It was the scariest thing I have ever seen, a monster gathering of braying jackasses to choose the man who could be the next leader of the most powerful country in the world. A centrepiece was the appearance of Clint Eastwood.
Now, I like Clint Eastwood flics. Call me lowbrow, but I like 'em.
But, oh, it was embarrassing to see a man so awkward and stumbling on stage that I often wondered if he might be suffering an early stage of dementia. What was worse was his colossal ignorance (a kind word in this case) of the record of the party he was defending.
He actually accused Obama of blundering by invading Afghanistan, saying he should have taken note of what happened to the Russians when they tried that. And he advised that the troops be taken home immediately.
Hello, Clint. It was the Bush Republicans who invaded Afghanistan. I'm no great admirer of Obama. But he did not invade Afghanistan. Similarly, the crack about bringing the troops home tomorrow shows a stunning ignorance of how difficult that would be to do. (For a hint, look up old footage on Youtube for the horror of the retreat from Vietnam.)
And the recession was no caused by Obama. It was caused by a Republican government following exactly the same economic policies that Romney advocates.
And the audience, the people who chose the next Republican leader, was such a collection of ignorant yahoos they thought all this was hilarious and that it really showed how silly the Democrats are. (Not that it matters a whole lot. Democrat policies have not been very different from Republican ones.)
All this made front pages all over the world - even on the Times of India. But The Moncton Times and Transcript, as always, seems to have had its nose buried in the boss' bellybutton.
On the good side, the lead story on A1 is an important one. We are facing one hell of a mass transit problem in Moncton and across the province. We probably have very little time to come up with an answer. And, so far, our political leaders seem to to standing around with their faces hanging out.
And, a very important story just below it. Starting today, muncipalities will have to respect our right to information regulations. (Don't cheer yet. Our federal and provincial governments were supposed to be respecting them a long time ago.) However, I must go to city hall ASAP to get the appropriate forms to find out what pollutants are under Highfield Square.
The only story worth reading in NewsToday is on B3 "Haiti struggles to cope with cholera".
It's simple enough. Cholera kills. In the last two years, it has killed 7,400 Haitians and sickened 600,000. The cure is simple enough - clean water. But Haiti is short on clean water. Most recently, it has been short because of an earthquake which devastated the country. The world promised help. But, mostly, what it sent was troops and police to deport the elected and popular president. Contracts for little things like clean water went mostly to private contractors who were buddies of the US government, and who spent most of the money on themselves. But there wasn't much clean water even before that, anyway.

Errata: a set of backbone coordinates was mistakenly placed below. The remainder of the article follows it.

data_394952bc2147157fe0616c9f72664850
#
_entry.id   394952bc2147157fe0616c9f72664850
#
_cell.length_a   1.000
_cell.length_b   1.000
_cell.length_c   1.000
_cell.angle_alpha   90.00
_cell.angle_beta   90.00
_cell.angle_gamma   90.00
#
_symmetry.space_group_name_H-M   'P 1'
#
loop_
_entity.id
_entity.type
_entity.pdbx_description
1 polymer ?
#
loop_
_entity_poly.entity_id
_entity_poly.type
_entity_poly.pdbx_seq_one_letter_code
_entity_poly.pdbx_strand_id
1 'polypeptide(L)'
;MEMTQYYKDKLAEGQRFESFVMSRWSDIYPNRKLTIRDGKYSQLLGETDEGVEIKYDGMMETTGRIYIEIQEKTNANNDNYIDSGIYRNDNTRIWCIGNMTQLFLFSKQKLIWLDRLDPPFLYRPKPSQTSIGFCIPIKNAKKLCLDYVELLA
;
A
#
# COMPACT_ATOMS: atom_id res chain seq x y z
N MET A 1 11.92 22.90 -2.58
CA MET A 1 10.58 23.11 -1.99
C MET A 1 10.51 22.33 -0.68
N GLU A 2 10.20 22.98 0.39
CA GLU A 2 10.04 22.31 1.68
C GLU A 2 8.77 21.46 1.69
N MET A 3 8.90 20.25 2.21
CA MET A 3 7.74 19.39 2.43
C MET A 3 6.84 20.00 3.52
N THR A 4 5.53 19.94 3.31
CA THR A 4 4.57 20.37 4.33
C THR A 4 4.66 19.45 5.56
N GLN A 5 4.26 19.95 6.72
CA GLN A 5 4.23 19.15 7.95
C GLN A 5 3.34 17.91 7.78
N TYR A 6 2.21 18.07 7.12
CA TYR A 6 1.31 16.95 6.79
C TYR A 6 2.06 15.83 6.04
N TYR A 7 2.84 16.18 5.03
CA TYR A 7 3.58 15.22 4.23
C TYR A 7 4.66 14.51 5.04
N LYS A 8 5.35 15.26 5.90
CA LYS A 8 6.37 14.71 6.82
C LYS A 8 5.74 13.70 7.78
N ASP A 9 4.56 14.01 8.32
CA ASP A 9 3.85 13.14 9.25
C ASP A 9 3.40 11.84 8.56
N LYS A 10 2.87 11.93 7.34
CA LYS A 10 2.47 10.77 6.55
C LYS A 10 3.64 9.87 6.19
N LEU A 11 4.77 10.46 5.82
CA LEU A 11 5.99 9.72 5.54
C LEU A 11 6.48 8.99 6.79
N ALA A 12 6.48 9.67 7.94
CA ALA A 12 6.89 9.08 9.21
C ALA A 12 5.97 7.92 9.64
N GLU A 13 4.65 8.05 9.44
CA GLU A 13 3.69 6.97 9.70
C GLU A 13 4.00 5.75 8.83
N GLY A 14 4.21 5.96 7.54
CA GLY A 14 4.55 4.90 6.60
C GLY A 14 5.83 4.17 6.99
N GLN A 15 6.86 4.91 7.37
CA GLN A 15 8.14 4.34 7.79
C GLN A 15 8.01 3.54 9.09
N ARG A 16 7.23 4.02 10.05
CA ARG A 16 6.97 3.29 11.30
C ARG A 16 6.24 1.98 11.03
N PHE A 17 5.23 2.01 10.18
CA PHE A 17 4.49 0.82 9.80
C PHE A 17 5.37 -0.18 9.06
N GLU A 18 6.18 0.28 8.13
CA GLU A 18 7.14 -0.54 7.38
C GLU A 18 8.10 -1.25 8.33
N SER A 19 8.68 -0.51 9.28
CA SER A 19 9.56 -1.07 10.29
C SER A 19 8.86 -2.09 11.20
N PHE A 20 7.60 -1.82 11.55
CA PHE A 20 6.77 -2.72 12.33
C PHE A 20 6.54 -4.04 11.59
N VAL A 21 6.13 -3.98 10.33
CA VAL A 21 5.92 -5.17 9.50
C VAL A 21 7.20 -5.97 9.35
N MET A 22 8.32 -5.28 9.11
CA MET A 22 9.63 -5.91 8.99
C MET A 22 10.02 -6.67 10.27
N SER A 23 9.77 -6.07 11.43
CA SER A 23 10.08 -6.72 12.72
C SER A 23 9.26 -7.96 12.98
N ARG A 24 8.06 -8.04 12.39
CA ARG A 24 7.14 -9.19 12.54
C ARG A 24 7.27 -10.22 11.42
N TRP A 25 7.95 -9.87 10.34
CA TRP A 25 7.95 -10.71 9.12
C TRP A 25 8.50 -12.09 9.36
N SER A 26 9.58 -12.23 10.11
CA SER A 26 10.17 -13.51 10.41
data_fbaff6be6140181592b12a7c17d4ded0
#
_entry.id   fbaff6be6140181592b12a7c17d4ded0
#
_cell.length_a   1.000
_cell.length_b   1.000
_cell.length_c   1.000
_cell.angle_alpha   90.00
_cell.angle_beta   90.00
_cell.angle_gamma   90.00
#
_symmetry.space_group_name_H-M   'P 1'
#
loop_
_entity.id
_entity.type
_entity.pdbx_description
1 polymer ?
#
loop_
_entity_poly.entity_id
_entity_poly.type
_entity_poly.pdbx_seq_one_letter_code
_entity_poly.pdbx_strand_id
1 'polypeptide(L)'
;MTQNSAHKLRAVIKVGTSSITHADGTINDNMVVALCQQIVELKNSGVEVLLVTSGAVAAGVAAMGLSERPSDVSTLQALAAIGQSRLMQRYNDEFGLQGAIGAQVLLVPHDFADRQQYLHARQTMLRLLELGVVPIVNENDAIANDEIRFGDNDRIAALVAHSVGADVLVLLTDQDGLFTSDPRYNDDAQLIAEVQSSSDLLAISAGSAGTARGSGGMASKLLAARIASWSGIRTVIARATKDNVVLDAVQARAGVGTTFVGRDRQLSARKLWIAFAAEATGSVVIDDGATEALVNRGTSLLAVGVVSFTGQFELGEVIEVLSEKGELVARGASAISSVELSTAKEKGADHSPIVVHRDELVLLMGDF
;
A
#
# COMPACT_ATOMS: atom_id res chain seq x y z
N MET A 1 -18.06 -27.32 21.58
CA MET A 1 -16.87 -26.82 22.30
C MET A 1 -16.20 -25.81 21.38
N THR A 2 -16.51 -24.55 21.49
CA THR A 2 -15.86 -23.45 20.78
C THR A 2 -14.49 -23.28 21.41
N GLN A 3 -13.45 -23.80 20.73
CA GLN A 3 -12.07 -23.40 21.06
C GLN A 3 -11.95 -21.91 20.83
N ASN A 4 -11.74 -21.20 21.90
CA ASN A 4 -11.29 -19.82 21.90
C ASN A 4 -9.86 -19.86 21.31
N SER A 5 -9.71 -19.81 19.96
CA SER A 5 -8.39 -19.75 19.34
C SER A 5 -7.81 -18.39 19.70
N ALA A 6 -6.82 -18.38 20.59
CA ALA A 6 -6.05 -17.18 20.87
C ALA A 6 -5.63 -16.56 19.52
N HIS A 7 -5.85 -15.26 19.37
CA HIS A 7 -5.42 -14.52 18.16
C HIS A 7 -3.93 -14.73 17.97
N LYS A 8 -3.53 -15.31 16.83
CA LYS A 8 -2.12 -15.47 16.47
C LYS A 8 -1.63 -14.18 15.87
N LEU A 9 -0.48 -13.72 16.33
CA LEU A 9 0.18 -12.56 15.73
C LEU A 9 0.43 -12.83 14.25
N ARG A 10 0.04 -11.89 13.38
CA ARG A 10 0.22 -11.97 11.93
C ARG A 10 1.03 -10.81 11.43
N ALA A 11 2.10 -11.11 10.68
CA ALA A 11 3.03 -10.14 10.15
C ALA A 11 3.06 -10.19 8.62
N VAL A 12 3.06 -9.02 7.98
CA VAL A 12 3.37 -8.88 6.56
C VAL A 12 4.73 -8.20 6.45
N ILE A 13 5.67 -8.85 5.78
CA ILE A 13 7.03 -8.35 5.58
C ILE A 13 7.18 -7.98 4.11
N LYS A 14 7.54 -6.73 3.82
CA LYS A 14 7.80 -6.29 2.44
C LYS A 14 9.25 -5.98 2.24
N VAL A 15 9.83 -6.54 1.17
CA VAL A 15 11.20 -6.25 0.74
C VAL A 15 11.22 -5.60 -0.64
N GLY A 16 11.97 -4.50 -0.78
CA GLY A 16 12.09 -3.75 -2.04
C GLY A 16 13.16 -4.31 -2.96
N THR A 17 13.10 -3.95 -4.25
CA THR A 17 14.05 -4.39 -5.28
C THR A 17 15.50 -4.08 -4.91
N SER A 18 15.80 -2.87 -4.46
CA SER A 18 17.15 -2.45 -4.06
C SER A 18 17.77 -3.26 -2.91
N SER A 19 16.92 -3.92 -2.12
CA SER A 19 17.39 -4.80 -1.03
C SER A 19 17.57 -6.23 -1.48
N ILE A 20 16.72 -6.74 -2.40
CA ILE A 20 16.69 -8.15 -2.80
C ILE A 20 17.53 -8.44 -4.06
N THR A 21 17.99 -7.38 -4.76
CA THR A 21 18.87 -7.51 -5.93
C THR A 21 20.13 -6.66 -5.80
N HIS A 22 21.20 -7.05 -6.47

For a hundred years, Haiti has been ruled either directly by the US government or through dictators it sponsored. The result has been wonderful for billionaire owners of fruit farms, clothing factories, etc.- though almost none of those owners have ever been Haitians. The people of Haiti got virtually nothing - very little education, no health care, incredibly low pay, vast slums, filth, no sewage, no services, and robbery, rape, torture and murder by the dictator's soldiers.
Haiti has been living a hundred years as the very model of the free market capitalism that Mitt Romney advocates. And it is the poorest country in the western hemisphere. And today its people are dying from something that could be cured by water - clean water.
Got a joke about that, Clint?
The editorial, dealing with feeding the hungry in Moncton, is pretty vague. But one statement is both alarming and confusing. A food bus was serving 300,000 meals a ---a what? And it was serving the equivalent of 300,000 meals. What on earth is the equivalent of 300,000 meals? It ends with the bland assurance that the closing of the food bus service will make no difference. Really? So why have an editorial on it?
This is an editorial is the best tradition of the TandT's mission to say nothing of any use to anybody.
"Bill" Beliveau was pretty bland and shallow. (But that's better than the usual Liberal propaganda spiel.) Norbert is sticking with trivia. Brent Mazerolle seems to start from somewhere - but goes nowhere.
The op ed piece by Harold Nicholson of Transport Action Atlantic is well worth a read. I was particularly struck by the wisdom of the statement that private business is NOT the solution to our transport problems. Despite the babble of TandT editors, private business is frequently NOT more efficient than government, and is commonly MORE expensive than government service. It is a massive problem, and one with profound economic consequences as well as social ones.
I know almost nothing of Transport Action Atlantic. But this opinion piece is a warning worth taking seriously.
A reminder that the current events group will meet at the Moncton Library on Tuesday, Sept. 4 at 7 p.m. The topic will be language and culture in New Brunswick.
Oh, there's a letter to the editor that seniors should all be re-tested to keep their drivers' licenses. Thirty years ago, I would have applauded this. Today, I denounce it as prejudiced and ignorant. I guess that just proves how the years have added wisdom to me. Today, as a senior driver, I drive safely and sensibly at 10K, and exactly straddling the middle of the road.
And - a very